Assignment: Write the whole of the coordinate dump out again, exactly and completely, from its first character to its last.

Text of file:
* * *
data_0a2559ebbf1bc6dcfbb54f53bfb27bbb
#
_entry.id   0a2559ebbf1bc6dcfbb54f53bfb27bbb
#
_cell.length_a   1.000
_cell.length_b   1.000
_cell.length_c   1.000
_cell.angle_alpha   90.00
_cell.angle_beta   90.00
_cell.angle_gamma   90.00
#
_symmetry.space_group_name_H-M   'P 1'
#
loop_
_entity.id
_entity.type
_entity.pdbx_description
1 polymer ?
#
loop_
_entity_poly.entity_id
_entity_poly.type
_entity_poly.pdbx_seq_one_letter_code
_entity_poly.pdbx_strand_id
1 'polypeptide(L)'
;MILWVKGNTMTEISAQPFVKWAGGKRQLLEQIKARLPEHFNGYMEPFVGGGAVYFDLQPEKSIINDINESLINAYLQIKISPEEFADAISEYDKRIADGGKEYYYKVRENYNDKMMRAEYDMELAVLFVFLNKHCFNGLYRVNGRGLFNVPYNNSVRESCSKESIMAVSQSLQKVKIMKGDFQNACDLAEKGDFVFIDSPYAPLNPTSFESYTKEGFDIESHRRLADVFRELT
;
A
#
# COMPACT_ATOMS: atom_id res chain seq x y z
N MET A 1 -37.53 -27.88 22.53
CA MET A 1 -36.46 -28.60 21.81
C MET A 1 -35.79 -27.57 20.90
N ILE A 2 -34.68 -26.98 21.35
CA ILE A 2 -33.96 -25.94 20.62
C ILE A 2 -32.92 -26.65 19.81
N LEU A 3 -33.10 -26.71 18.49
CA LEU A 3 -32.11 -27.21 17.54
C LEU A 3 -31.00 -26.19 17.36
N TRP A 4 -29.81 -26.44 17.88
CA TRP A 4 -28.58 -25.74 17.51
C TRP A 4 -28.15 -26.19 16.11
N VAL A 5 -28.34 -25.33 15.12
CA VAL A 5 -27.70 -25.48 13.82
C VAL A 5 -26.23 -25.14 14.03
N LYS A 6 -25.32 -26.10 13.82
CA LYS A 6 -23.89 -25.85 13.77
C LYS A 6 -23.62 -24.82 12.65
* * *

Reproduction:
data_0a2559ebbf1bc6dcfbb54f53bfb27bbb
#
_entry.id   0a2559ebbf1bc6dcfbb54f53bfb27bbb
#
_cell.length_a   1.000
_cell.length_b   1.000
_cell.length_c   1.000
_cell.angle_alpha   90.00
_cell.angle_beta   90.00
_cell.angle_gamma   90.00
#
_symmetry.space_group_name_H-M   'P 1'
#
loop_
_entity.id
_entity.type
_entity.pdbx_description
1 polymer ?
#
loop_
_entity_poly.entity_id
_entity_poly.type
_entity_poly.pdbx_seq_one_letter_code
_entity_poly.pdbx_strand_id
1 'polypeptide(L)'
;MILWVKGNTMTEISAQPFVKWAGGKRQLLEQIKARLPEHFNGYMEPFVGGGAVYFDLQPEKSIINDINESLINAYLQIKISPEEFADAISEYDKRIADGGKEYYYKVRENYNDKMMRAEYDMELAVLFVFLNKHCFNGLYRVNGRGLFNVPYNNSVRESCSKESIMAVSQSLQKVKIMKGDFQNACDLAEKGDFVFIDSPYAPLNPTSFESYTKEGFDIESHRRLADVFRELT
;
A
#
# COMPACT_ATOMS: atom_id res chain seq x y z
N MET A 1 -37.53 -27.88 22.53
CA MET A 1 -36.46 -28.60 21.81
C MET A 1 -35.79 -27.57 20.90
N ILE A 2 -34.68 -26.98 21.35
CA ILE A 2 -33.96 -25.94 20.62
C ILE A 2 -32.92 -26.65 19.81
N LEU A 3 -33.10 -26.71 18.49
CA LEU A 3 -32.11 -27.21 17.54
C LEU A 3 -31.00 -26.19 17.36
N TRP A 4 -29.81 -26.44 17.88
CA TRP A 4 -28.58 -25.74 17.51
C TRP A 4 -28.15 -26.19 16.11
N VAL A 5 -28.34 -25.33 15.12
CA VAL A 5 -27.70 -25.48 13.82
C VAL A 5 -26.23 -25.14 14.03
N LYS A 6 -25.32 -26.10 13.82
CA LYS A 6 -23.89 -25.85 13.77
C LYS A 6 -23.62 -24.82 12.65